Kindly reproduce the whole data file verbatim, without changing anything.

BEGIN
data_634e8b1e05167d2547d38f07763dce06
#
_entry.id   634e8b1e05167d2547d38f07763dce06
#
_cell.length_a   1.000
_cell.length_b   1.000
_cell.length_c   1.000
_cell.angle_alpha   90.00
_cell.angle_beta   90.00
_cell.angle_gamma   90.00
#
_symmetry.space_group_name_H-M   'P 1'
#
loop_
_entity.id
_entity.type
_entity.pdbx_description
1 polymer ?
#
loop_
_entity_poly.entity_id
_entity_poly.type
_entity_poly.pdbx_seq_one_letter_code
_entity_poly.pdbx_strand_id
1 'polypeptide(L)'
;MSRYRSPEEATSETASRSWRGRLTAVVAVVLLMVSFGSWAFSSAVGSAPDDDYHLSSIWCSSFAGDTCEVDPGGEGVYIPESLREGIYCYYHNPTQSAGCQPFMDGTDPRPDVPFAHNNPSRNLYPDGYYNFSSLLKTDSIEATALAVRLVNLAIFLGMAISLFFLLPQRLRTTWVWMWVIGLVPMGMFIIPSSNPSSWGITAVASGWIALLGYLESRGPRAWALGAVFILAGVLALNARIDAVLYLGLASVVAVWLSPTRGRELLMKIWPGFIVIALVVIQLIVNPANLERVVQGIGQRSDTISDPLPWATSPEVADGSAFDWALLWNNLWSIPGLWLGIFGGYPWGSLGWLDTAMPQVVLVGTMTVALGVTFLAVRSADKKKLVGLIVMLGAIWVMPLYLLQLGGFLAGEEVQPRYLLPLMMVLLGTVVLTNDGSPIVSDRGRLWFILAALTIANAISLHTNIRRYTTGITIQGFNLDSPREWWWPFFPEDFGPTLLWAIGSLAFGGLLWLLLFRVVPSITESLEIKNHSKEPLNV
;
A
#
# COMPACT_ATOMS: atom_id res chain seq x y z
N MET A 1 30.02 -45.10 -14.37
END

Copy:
data_634e8b1e05167d2547d38f07763dce06
#
_entry.id   634e8b1e05167d2547d38f07763dce06
#
_cell.length_a   1.000
_cell.length_b   1.000
_cell.length_c   1.000
_cell.angle_alpha   90.00
_cell.angle_beta   90.00
_cell.angle_gamma   90.00
#
_symmetry.space_group_name_H-M   'P 1'
#
loop_
_entity.id
_entity.type
_entity.pdbx_description
1 polymer ?
#
loop_
_entity_poly.entity_id
_entity_poly.type
_entity_poly.pdbx_seq_one_letter_code
_entity_poly.pdbx_strand_id
1 'polypeptide(L)'
;MSRYRSPEEATSETASRSWRGRLTAVVAVVLLMVSFGSWAFSSAVGSAPDDDYHLSSIWCSSFAGDTCEVDPGGEGVYIPESLREGIYCYYHNPTQSAGCQPFMDGTDPRPDVPFAHNNPSRNLYPDGYYNFSSLLKTDSIEATALAVRLVNLAIFLGMAISLFFLLPQRLRTTWVWMWVIGLVPMGMFIIPSSNPSSWGITAVASGWIALLGYLESRGPRAWALGAVFILAGVLALNARIDAVLYLGLASVVAVWLSPTRGRELLMKIWPGFIVIALVVIQLIVNPANLERVVQGIGQRSDTISDPLPWATSPEVADGSAFDWALLWNNLWSIPGLWLGIFGGYPWGSLGWLDTAMPQVVLVGTMTVALGVTFLAVRSADKKKLVGLIVMLGAIWVMPLYLLQLGGFLAGEEVQPRYLLPLMMVLLGTVVLTNDGSPIVSDRGRLWFILAALTIANAISLHTNIRRYTTGITIQGFNLDSPREWWWPFFPEDFGPTLLWAIGSLAFGGLLWLLLFRVVPSITESLEIKNHSKEPLNV
;
A
#
# COMPACT_ATOMS: atom_id res chain seq x y z
N MET A 1 30.02 -45.10 -14.37